The Ship Who Searched - Anne McCaffrey and Mercedes LackeyThe Ship Who Searched
Anne McCaffrey and Mercedes Lackey
Baen Books

The product description:
Special 20th Anniversary Edition, with a new introduction by Mercedes Lackey.  A beloved classic of romantic space adventure returns.  A novel of Anne McCaffrey’s Brainship series.  A young woman becomes paralyzed and must become a brainship—and find her Brawn, her human soul mate, so that she can discover a cure for her illness.

Tia Cade is a headstrong, smart, and very normal girl—until she contracts a terrible illness that leaves her with the bare semblance of life. Tia’s only hope: to become the oldest person ever to train to be one of the legendary star travelers, the brainships  But now that Tia is free of her ravaged body, there still remains the task of finding the right partner to be her Brawn, the human element every brainship requires. And when the disease that debilitated Tia threatens thousands more, selecting a Brawn who is her true soul mate may allow Tia to find the origin of the terrible plague—and perhaps even a cure.

20th Anniversary edition featuring a new introduction by Mercedes Lackey. 
The Ship Who Searched is my favorite of the whole Brainship series. Perhaps it's the way archaeology is woven through the story in this one that helps catch my attention. Not to mention the main character herself. Either way, this is the one that I end up re-reading the most often.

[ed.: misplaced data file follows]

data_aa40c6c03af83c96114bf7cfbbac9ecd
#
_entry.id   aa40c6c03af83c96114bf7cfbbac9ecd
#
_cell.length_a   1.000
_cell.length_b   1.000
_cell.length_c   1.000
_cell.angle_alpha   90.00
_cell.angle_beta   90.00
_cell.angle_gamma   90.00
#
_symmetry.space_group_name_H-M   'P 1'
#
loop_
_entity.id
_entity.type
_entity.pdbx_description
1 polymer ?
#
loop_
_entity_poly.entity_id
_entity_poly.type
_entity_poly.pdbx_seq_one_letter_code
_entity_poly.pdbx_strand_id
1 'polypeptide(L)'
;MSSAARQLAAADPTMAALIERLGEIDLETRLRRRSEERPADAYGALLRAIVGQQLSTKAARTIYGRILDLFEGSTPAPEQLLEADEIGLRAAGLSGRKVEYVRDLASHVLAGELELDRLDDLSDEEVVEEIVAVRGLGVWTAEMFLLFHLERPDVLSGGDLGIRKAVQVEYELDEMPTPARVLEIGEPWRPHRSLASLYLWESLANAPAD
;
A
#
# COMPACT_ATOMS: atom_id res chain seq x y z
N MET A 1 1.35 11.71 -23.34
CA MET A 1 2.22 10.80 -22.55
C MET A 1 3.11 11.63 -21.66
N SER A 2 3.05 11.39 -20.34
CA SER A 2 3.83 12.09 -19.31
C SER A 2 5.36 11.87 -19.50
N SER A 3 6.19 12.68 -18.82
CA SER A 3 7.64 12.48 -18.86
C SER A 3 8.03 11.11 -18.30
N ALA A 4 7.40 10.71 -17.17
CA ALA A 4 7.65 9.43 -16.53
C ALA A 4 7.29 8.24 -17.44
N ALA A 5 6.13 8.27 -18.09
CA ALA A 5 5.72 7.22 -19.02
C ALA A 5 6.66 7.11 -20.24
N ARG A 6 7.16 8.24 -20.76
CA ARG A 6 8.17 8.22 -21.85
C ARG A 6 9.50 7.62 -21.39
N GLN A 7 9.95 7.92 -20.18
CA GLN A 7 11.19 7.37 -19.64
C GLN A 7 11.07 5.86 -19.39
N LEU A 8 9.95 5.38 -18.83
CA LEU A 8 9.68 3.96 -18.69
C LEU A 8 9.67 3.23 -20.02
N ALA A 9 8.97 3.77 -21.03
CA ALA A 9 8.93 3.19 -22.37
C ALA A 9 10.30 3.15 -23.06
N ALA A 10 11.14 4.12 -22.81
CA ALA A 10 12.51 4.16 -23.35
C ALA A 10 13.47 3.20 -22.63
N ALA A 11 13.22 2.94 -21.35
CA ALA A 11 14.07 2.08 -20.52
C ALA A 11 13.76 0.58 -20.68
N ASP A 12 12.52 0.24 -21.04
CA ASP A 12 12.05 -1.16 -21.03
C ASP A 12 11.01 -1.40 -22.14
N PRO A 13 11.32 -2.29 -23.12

1633 - David Weber and Eric Flint1633
Eric Flint and David Weber
Baen Books
Copyright: 2003

The product description:

The new government in central Europe, called the Confederated Principalities of Europe, was formed by an alliance between Gustavus Adolphus, King of Sweden, and the West Virginians led by Mike Stearns who were transplanted into 17th-century Germany by a mysterious cosmic accident. The new regime is shaky. Outside its borders, the Thirty Years War continues to rage. Within, it is beset by financial crisis as well as the political and social tensions between the democratic ideals of the 20th-century Americans and the aristocracy which continues to rule the roost in the CPE as everywhere in Europe.

Worst of all, the CPE has aroused the implacable hostility of Cardinal Richelieu, the effective ruler of France. Richelieu has created the League of Ostend in order to strike at the weakest link in the CPE's armor—its dependence on the Baltic as the lifeline between Gustav Adolf's Sweden and the rest of his realm.

The greatest naval war in European history is about to erupt. Like it or not, Gustavus Adolphus will have to rely on Mike Stearns and the technical wizardry of his obstreperous Americans to save the King of Sweden from ruin.

Caught in the conflagration are two American diplomatic missions abroad: Rebecca Stearns' mission to France and Holland, and the embassy which Mike Stearns sent to King Charles of England headed by his sister Rita and Melissa Mailey. Rebecca finds herself trapped in war-torn Amsterdam; Rita and Melissa, imprisoned in the Tower of London.

And much as Mike wants to transport 20th-century values into war-torn 17th-century Europe by Sweet Reason, still he finds comfort in the fact that Julie, who once trained to be an Olympic marksman, still has her rifle . . .
One for the alternate history fans out there... This is the second book in the series, following on 1632. Which is followed by many more books in the series as well as anthologies of short stories, all by different authors. The two books I've read feel pretty well researched and thought through. I'm going to suggest giving them a try some time.